• History brief: similarly to Nõmme, the area had only few villages before the 20th century. The building intensified in the 1950s as people recovered from the war and started building private residences, small in scale but cute and cozy. Today it features some of the modern gems of villa architecture.

  • Key center: The Pirita marina and the Tallinn TV tower.

  • Special events: yachting, kayaking and surfing events take place from May until September.


  • Area 22,32 km², population 49,925. 

  • Types of buildings: mostly concrete blocks of flats, on the Kakumäe peninsula some beautiful private houses.

  • Renting price avg: €350 per month

  • Buying price avg: €85,000

  • Your typical neighbor: quiet, self-sustaining type who takes a walk or a run along the beach. The sea air makes people happy.

  • Why Haabersti? Recreational areas along Kakumäe Bay and Kopli Bay for kilometers, nationally important are the Tallinn Zoo and the Estonian Open Air Museum (a life-size 18th-century rural/fishing village).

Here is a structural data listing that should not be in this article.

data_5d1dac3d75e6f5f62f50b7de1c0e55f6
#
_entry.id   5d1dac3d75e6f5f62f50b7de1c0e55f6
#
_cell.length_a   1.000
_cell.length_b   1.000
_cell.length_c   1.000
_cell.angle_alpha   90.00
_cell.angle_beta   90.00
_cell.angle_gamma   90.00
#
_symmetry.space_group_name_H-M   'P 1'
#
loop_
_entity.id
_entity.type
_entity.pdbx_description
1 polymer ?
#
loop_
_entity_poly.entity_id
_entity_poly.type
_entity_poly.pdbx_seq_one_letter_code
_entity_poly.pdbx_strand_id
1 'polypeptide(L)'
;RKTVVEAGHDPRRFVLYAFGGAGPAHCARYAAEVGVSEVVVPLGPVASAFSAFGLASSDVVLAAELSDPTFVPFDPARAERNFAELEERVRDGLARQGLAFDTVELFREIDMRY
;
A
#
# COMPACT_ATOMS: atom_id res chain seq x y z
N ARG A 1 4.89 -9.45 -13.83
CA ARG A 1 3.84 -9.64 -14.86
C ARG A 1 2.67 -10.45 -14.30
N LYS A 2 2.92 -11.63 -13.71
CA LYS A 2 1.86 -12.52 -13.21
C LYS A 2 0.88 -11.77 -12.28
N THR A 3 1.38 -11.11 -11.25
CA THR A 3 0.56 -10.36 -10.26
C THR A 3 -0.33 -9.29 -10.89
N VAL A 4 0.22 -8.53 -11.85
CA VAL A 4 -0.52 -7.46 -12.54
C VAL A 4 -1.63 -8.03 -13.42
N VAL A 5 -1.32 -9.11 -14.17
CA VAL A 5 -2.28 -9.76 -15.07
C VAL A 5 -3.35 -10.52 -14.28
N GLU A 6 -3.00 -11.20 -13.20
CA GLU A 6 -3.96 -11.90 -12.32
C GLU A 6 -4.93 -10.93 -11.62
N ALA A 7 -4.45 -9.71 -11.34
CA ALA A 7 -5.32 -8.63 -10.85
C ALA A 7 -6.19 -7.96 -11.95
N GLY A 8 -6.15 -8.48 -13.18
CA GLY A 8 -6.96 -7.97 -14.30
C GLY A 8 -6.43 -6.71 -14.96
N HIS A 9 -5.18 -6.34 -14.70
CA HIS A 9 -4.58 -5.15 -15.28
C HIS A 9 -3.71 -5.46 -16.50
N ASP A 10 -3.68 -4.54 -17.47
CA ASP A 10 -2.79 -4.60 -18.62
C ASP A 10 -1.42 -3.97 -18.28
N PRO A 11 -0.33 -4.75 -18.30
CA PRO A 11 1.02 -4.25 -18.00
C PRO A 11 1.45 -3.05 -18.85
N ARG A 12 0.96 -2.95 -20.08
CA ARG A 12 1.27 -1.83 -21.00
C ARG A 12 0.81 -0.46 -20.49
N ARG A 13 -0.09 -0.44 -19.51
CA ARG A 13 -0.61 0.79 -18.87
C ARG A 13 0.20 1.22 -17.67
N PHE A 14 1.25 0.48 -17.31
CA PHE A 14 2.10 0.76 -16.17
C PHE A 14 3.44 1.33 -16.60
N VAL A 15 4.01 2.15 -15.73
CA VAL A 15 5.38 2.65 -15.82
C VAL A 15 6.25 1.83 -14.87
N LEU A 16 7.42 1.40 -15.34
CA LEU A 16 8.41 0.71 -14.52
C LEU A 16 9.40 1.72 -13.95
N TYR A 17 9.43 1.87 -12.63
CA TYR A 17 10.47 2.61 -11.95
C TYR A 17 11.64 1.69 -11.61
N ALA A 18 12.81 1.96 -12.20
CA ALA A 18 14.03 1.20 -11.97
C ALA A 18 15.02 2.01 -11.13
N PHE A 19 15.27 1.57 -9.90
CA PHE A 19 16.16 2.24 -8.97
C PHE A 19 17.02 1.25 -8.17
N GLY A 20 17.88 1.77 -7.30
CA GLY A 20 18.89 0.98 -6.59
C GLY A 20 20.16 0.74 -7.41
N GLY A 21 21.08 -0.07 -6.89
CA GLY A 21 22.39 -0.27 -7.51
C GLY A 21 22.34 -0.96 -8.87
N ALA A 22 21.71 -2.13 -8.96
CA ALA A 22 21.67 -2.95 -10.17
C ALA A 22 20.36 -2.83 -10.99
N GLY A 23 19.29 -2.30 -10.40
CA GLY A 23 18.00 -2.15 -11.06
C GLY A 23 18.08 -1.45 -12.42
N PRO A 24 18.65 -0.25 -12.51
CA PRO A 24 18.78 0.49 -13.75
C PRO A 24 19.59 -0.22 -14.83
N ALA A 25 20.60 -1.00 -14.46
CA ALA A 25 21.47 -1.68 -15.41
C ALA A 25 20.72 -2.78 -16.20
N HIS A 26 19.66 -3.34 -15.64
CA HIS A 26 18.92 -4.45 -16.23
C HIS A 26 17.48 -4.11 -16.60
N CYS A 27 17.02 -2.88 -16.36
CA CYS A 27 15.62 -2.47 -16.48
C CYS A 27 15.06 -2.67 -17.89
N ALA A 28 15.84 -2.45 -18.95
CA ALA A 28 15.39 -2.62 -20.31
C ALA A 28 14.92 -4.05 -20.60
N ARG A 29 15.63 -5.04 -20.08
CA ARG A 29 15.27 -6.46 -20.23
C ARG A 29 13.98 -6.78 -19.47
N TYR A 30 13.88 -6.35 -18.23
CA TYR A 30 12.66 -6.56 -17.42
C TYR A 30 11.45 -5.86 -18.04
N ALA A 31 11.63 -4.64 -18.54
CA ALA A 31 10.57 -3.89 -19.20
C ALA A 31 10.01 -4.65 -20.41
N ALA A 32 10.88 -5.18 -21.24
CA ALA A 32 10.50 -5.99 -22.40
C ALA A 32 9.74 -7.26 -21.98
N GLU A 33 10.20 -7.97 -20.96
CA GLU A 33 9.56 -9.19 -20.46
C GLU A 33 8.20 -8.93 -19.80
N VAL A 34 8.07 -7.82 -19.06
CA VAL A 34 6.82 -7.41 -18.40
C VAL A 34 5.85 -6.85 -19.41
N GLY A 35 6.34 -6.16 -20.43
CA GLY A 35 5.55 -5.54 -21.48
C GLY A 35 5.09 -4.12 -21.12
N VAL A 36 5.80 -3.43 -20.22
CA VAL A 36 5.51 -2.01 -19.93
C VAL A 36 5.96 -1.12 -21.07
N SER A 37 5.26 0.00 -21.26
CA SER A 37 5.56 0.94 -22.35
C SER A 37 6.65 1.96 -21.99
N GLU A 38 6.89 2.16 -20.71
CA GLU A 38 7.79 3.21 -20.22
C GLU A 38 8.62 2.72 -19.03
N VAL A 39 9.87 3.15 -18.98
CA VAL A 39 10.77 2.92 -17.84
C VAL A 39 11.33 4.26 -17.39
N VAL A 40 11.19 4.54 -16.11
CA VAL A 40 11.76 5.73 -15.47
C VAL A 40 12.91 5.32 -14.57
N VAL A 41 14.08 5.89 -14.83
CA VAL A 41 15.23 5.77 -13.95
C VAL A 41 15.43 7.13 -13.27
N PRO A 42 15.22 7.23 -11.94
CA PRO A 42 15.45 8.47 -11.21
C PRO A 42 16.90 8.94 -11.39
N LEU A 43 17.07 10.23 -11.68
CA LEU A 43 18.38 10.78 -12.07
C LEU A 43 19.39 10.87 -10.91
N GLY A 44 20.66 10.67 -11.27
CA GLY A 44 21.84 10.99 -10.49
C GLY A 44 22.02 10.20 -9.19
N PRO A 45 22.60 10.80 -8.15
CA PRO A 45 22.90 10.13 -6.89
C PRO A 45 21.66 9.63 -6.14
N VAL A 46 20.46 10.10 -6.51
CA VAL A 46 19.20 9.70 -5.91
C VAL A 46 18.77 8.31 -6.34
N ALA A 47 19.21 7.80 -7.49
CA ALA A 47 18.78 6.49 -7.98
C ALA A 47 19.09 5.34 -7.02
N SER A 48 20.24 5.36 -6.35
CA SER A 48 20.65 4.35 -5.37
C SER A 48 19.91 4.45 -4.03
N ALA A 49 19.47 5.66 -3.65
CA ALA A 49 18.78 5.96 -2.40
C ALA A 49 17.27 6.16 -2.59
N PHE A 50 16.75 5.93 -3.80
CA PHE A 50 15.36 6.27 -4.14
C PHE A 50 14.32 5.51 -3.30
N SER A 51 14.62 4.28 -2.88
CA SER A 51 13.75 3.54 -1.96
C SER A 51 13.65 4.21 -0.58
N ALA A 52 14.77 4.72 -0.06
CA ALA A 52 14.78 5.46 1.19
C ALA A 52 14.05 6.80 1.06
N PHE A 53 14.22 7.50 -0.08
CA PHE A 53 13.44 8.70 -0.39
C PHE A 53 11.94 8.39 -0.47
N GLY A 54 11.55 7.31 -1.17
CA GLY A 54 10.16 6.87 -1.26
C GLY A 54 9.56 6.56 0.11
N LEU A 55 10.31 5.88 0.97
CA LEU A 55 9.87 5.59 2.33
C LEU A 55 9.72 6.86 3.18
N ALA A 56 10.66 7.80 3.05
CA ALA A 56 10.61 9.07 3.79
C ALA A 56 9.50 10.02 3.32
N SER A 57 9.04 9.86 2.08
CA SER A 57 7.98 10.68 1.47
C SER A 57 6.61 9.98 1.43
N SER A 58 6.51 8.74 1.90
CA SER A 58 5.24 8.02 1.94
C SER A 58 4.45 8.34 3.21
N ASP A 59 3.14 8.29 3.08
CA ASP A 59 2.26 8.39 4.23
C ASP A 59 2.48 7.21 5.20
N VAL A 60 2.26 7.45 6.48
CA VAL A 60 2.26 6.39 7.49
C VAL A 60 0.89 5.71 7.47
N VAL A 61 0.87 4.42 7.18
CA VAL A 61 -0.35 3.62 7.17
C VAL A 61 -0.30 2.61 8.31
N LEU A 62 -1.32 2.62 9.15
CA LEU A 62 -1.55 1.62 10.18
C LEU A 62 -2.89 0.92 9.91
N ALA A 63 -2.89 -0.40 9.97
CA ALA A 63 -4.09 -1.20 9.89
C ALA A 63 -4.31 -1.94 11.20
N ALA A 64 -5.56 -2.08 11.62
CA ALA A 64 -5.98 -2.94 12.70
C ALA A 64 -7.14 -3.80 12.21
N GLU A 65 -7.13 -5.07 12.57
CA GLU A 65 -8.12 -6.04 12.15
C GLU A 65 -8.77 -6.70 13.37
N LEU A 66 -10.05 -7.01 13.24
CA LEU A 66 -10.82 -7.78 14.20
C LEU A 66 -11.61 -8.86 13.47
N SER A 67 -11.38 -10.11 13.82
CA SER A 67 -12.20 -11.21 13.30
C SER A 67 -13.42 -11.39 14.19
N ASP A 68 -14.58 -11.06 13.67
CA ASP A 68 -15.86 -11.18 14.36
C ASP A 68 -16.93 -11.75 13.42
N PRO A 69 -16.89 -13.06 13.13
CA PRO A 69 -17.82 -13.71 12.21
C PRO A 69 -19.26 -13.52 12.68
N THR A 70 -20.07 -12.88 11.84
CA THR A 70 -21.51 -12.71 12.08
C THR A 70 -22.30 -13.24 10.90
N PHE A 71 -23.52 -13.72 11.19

• History brief: the heart of the district is the residential area of concrete panel apartment blocks of Väike-Õismäe, built in the 1970s. Natural advantages are good so since 1990 new areas of small residential buildings have been built in Haabersti.

  • Key center: Rocca al Mare shopping center and the Saku Suurhall Arena.

  • Special events: around the year festive events at the Open Air Museum, like Christmas and Midsummer Day traditional celebrations.


  • Area  7.83 km², population 32,941 

  • Types of buildings: from housing from 19th century to Soviet era 1950s blocks of flats to modern private housing that have been built there since 1970s and onwards.